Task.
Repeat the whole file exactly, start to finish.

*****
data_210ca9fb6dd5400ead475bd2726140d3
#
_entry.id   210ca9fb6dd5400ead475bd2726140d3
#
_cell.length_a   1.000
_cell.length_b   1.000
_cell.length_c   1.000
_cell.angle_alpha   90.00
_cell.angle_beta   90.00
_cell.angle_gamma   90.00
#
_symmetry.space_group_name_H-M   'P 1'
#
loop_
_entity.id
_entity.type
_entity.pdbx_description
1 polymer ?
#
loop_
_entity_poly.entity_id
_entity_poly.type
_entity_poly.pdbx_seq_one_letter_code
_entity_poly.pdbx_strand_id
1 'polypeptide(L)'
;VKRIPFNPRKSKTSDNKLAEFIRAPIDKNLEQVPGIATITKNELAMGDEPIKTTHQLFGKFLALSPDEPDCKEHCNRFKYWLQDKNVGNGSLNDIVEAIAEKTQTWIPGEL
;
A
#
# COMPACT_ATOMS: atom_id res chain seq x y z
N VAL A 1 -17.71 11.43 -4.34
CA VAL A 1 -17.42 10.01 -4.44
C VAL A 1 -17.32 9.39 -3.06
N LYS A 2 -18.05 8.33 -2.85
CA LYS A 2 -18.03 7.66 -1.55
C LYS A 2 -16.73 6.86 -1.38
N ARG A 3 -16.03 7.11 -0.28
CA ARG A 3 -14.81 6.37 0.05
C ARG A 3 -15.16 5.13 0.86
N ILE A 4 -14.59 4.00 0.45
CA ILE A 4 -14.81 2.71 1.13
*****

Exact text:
data_210ca9fb6dd5400ead475bd2726140d3
#
_entry.id   210ca9fb6dd5400ead475bd2726140d3
#
_cell.length_a   1.000
_cell.length_b   1.000
_cell.length_c   1.000
_cell.angle_alpha   90.00
_cell.angle_beta   90.00
_cell.angle_gamma   90.00
#
_symmetry.space_group_name_H-M   'P 1'
#
loop_
_entity.id
_entity.type
_entity.pdbx_description
1 polymer ?
#
loop_
_entity_poly.entity_id
_entity_poly.type
_entity_poly.pdbx_seq_one_letter_code
_entity_poly.pdbx_strand_id
1 'polypeptide(L)'
;VKRIPFNPRKSKTSDNKLAEFIRAPIDKNLEQVPGIATITKNELAMGDEPIKTTHQLFGKFLALSPDEPDCKEHCNRFKYWLQDKNVGNGSLNDIVEAIAEKTQTWIPGEL
;
A
#
# COMPACT_ATOMS: atom_id res chain seq x y z
N VAL A 1 -17.71 11.43 -4.34
CA VAL A 1 -17.42 10.01 -4.44
C VAL A 1 -17.32 9.39 -3.06
N LYS A 2 -18.05 8.33 -2.85
CA LYS A 2 -18.03 7.66 -1.55
C LYS A 2 -16.73 6.86 -1.38
N ARG A 3 -16.03 7.11 -0.28
CA ARG A 3 -14.81 6.37 0.05
C ARG A 3 -15.16 5.13 0.86
N ILE A 4 -14.59 4.00 0.45
CA ILE A 4 -14.81 2.71 1.13